A recent 18-inning baseball game between the Yankees and Cubs has generated angst in the baseball world. Some folks have suggested that if games are tied after 12 innings, the game should go into the record books as a tie and the teams should just get on with their seasons. As you can imagine the baseball historians and the purists want no part of such change. If this were the Middle Ages, the purists would be having the “tie-game advocates” charged with heresy thereby subjecting them to drawing and quartering.
I am not offended by this new suggestion nor am I offended in any way by the potential for an 18-inning baseball game. Having said that, there have been some arguments put forth regarding this proposed change that leave me cold:
- If baseball needs to increase pace of play, then it should also do everything possible to avoid games that will take 5 hours to complete. This is nonsense; pace of play and duration of games are two different things. Anyone who uses this argument in a serious fashion is a dumbass.
- Eighteen inning games put an unnecessary stress on bullpens and pitching staffs; moreover, the final portions of the game feature players playing out of position making the outcome subject to “unnatural conditions”. I will not even grace the “unnatural conditions” argument with commentary; the “unnecessary stress on pitching staffs” argument is a tad annoying. In times where players in various sports are using improved nutrition and improved training/conditioning techniques, pitchers in baseball are turning into fragile snowflakes. Teams used to carry 9 pitchers and 16 position players; today they carry as many as 13 pitchers and only 12 position players.
[Aside: Back in the 70s, Nolan Ryan once struck out 19 batters in a game where he pitched all 13 innings and he threw 235 pitches. He then took his normal rest and his normal spot in the rotation. In 2017, you have a better chance of seeing a unicorn frolicking with a yeti than seeing any pitcher do that.]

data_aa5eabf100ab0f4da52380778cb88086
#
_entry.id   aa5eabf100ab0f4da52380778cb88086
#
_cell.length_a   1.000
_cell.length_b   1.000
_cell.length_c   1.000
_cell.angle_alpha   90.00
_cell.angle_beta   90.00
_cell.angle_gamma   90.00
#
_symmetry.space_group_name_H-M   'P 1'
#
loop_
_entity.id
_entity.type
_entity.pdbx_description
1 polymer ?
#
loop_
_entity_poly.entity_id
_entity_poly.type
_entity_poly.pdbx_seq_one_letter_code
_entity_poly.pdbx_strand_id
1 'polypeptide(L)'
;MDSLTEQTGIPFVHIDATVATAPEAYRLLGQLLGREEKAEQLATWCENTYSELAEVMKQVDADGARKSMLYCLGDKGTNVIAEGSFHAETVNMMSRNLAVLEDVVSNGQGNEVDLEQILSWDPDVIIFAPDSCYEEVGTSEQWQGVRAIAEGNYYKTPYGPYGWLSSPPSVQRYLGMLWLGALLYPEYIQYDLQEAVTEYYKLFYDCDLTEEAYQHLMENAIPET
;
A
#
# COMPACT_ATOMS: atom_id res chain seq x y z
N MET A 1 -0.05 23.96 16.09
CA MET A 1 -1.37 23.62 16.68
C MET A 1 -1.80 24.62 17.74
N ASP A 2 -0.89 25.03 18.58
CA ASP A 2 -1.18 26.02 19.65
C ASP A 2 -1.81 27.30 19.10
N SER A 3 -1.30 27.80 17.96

Here is another thing I find confusing in this discussion.
- If it is OK to have a game go into the record books as a tie after 12 innings, why not just record it as a tie after 9 innings?
I know that there are fans who viscerally oppose the idea of a tie game in any sport. I am not one of those fans, but I understand their desire to see a winner and a loser in any contest. What frosts my cupcakes is when a sport chooses to determine a winner and a loser by changing the game in the final showdown. I do not like – even a little bit – the way these entities break ties:
- The NHL: I have no problem with an overtime period or the way things are handled in the Stanley Cup Playoffs. I think the idea of the shoot-out via alternating penalty shots is an abomination.
- FIFA World Cup: I have no problem with tie games in soccer. I detest the idea of determining a winner via penalty kicks.
I can tolerate the NFL’s tie-breaking system even though I would change it if I could. I would prefer that they allow for ties during the regular season and play a full extra quarter (or a second full extra quarter) in playoff games to determine the winner. But that’s just me. At least the NFL is still playing actual football in its overtime periods.
The tie-breaker in tennis is a hybrid here. They play the tie-breakers using the same rules of play for tennis but they change the scoring system.
Baseball, basketball and golf are the purest sports here. They play extra time/extra innings/extra holes using exactly the same rules until there is a winner at the end of the extra time/extra innings/extra holes. Frankly, I do not see any compelling reason to modify the way these sports handle things.
According to this report from Deadspin.com, the Boston Red Sox banned for life a fan who made a racist remark about a Kenyan woman who had just finished singing the National Anthem. This remark was overheard by another fan who reported this to an usher who removed the utterer of the racial slur from Fenway Park. The next day, the Red Sox announced that he was banned for life.
This is not a First Amendment issue; the Boston Red Sox imposed this ban not the Congress and the Executive Branch of the US Government. There is, however, something to think about here.
- Assuming for a moment that it is critically important for the Red Sox to enforce this ban, can they do so? Assume that Joe Flabeetz is the guy banned for life and he lives next door to Sam Glotz. Now suppose Glotz buys a ticket to a Red Sox game and then resells it to Joe Flabeetz who goes to Fenway Park to see the game. Is every ticket taker at every gate going to be on the lookout for Joe Flabeetz and how are they going to do that?
Finally, Dwight Perry had this item in the Seattle Times pertaining to another recent event in Fenway Park:
“Last Sunday’s Cubs-Red Sox game included what appeared to be a failed marriage proposal on the Fenway Park videoboard.
“But the foiled groom-to-be, undeterred, is already hatching plans to line up Colin Kaepernick to take a knee for him.”
But don’t get me wrong, I love sports ………